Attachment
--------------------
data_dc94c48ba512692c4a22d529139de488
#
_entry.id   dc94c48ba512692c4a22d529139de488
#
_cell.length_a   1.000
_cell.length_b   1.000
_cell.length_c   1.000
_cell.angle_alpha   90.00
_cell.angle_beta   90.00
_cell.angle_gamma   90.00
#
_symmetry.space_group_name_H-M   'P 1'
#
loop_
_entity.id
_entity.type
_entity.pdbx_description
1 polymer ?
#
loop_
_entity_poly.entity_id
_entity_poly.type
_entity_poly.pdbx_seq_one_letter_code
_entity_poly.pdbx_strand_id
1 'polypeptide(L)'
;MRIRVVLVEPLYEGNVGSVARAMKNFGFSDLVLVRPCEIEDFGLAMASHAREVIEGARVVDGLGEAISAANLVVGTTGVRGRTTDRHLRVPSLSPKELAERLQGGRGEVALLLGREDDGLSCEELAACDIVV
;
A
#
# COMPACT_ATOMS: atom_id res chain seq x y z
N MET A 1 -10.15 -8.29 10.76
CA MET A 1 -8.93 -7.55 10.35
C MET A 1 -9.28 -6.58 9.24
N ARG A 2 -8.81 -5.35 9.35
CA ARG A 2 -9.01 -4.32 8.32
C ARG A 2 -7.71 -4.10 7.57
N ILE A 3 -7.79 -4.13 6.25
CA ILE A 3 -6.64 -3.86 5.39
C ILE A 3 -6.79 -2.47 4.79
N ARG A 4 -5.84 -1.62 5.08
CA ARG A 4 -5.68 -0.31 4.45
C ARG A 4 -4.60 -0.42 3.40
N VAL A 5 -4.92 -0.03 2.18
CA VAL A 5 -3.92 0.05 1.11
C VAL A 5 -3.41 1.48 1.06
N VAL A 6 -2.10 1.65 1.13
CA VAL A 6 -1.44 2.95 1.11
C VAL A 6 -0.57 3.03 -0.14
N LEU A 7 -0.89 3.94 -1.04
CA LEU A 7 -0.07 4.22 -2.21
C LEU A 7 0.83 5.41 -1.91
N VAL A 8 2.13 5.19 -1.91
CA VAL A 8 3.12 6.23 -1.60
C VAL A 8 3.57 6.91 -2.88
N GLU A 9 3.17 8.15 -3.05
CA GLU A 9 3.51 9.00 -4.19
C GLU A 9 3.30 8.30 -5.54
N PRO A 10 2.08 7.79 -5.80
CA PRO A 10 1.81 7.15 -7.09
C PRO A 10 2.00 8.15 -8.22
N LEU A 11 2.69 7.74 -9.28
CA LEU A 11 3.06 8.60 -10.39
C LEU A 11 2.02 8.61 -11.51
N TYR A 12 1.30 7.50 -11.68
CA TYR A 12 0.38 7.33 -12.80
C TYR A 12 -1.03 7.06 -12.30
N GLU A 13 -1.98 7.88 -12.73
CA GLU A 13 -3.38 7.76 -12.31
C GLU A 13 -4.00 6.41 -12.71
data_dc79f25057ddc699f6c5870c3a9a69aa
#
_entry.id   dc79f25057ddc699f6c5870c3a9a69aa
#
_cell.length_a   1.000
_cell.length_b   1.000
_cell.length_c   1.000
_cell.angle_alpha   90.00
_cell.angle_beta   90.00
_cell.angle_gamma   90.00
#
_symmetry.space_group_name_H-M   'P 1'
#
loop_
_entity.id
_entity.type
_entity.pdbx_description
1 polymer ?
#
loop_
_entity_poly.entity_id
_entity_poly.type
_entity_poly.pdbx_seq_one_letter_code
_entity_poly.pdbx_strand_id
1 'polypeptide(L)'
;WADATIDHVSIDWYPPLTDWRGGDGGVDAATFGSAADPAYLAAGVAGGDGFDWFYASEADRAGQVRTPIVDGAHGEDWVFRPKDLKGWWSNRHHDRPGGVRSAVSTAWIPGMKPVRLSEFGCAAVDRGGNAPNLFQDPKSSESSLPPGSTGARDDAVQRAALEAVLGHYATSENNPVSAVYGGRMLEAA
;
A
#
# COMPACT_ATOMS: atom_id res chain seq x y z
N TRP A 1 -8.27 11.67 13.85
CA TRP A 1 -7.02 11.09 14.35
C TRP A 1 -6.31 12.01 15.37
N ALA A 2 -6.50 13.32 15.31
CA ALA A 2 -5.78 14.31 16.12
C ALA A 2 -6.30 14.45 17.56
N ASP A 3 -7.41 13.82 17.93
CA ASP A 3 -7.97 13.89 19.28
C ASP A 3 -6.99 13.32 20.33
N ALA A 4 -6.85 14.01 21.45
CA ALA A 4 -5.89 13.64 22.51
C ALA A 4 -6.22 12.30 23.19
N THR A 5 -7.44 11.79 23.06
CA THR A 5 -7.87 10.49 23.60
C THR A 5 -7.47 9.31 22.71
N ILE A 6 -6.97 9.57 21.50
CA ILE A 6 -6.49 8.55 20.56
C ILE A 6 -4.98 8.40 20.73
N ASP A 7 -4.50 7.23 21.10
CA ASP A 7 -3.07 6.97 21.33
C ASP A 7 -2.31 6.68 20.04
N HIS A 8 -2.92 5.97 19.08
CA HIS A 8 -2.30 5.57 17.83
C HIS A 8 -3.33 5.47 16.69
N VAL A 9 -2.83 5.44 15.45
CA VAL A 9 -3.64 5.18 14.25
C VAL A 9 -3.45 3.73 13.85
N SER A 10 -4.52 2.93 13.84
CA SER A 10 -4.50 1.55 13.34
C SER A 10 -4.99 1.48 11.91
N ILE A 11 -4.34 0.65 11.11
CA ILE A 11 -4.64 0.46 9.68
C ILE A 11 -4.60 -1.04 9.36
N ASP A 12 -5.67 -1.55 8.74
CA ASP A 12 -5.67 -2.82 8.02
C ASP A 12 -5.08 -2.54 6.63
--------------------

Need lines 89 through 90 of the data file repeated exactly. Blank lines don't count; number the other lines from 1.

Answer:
loop_
_entity_poly.entity_id